Omega-3 fatty acids are essential nutrients that the body cannot produce on its own. Therefore, the healthy fats must be obtained through diet. The table above shows omega-3 foods containing the omega-3 fatty acid alpha-linolenic acid, which is also found in a variety of plant-based foods.
There are various omega-3 fatty acids. The most well-known ones are:
- Alpha-linolenic acid (ALA)
- Eicosapentaenoic acid (EPA)
- Docosahexaenoic acid (DHA)
Omega-3 fatty acids are extremely important for good health. They have anti-inflammatory properties, which can strengthen the immune system and reduce chronic inflammation in the body. Chronic inflammation is associated with a variety of health problems, including heart disease, rheumatoid arthritis, inflammatory bowel disease, and certain types of cancer. Omega-3 fatty acids can also improve skin health by increasing skin moisture, reducing inflammation, and alleviating skin conditions such as acne, eczema, and psoriasis.
In particular, eicosapentaenoic acid (EPA) and docosahexaenoic acid (DHA) contribute to maintaining a healthy heart function. DHA is an important component of the eye's retina and plays a crucial role in vision and eye health. It is also an essential component of brain cells.
Conversion Of ALA To EPA And DHA
In healthy individuals, alpha-linolenic acid can be converted into the more active forms EPA and DHA in the body. However, the conversion of ALA to EPA and DHA is limited and not very efficient in the human body. The conversion of ALA to EPA occurs to a limited extent of about 5 to 10%, while the conversion of ALA to DHA is even lower. Therefore, the body can only convert a very small portion of the consumed ALA into the more active forms.
Who Should Pay Attention To Omega-3 Intake?
Since omega-3 fatty acids are mainly found in fatty fish, vegans and vegetarians have an increased risk of omega-3 deficiency. Careful planning and selection of omega-3-rich plant-based foods can help meet the omega-3 requirements. If necessary, the use of supplements should be considered.
The omega-3 requirements may vary depending on individual circumstances and health conditions. The following population groups tend to have a higher omega-3 requirement:
- During pregnancy and breastfeeding, the need for omega-3 is increased as the fatty acids are required for the baby's brain and eye development.
- Intense physical activities can lead to an increased inflammatory response in the body. Since omega-3 fatty acids have anti-inflammatory effects, they can support recovery and regeneration after training. Therefore, athletes should also look for omega-3-rich foods.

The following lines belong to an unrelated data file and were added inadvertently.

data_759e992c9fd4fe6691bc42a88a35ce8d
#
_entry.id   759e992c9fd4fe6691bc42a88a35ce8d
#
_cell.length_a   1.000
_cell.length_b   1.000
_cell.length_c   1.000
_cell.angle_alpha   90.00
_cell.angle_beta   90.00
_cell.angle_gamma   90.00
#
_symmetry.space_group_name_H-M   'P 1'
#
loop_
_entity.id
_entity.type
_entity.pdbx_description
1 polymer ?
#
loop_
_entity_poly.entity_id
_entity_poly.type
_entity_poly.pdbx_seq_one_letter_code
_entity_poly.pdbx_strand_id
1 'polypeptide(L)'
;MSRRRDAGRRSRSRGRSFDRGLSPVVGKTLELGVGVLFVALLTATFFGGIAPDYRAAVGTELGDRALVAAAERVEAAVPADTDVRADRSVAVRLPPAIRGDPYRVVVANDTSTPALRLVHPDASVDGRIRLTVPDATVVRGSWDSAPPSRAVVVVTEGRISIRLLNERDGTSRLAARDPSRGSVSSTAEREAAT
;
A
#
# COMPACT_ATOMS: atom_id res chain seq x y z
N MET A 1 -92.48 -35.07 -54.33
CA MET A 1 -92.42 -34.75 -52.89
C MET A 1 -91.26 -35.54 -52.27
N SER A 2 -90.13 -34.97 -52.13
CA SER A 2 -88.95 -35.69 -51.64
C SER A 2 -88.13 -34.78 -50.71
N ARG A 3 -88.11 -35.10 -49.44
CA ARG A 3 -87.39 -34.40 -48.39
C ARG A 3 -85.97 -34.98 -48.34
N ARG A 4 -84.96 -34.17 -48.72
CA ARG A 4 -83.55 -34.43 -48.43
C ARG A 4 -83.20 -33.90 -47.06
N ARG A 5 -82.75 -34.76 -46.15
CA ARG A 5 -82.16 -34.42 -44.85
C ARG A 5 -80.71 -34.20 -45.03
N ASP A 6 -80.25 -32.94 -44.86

- People with inflammatory conditions such as rheumatoid arthritis, heart diseases, or neurodegenerative diseases may have an increased need.
- Chronic stress can increase the requirement as stress can amplify inflammatory processes in the body. Omega-3 fatty acids can mitigate the effects of stress on the body and improve overall well-being.
- Older adults should ensure an adequate intake of omega-3-rich foods to support cognitive functions, heart health, and joint health. Additionally, with age, the body's ability to efficiently utilize omega-3 fatty acids may decrease.
- Individuals suffering from inflammatory bowel diseases such as Crohn's disease or ulcerative colitis may have difficulty efficiently absorbing and utilizing omega-3 fatty acids due to the inflammatory reaction in the gut.
- Alcohol consumption can impair the absorption and utilization of omega-3 fatty acids. The function of enzymes responsible for converting omega-3 fatty acids into their active forms can be negatively affected.
- People with metabolic disorders such as a deficiency in delta-6-desaturase may have difficulty efficiently converting plant-based omega-3 fatty acids into the more active forms (EPA and DHA).
The omega-3 requirement for alpha-linolenic acid can be met with a vegan diet. However, it can be challenging to consume sufficient amounts if the right foods have not been selected. The following list can help you:
- Flaxseed oil is an excellent source of omega-3. It contains a high amount of ALA. Use flaxseed oil as a dressing for salads, drizzle it over vegetable dishes, or add it to smoothies to increase the omega-3 content of meals. In addition to flaxseed oil, there are other plant-based omega-3 oils such as hemp oil, walnut oil, and rapeseed oil, which contain moderate amounts of ALA. Ideally, use high-quality cold-pressed oils.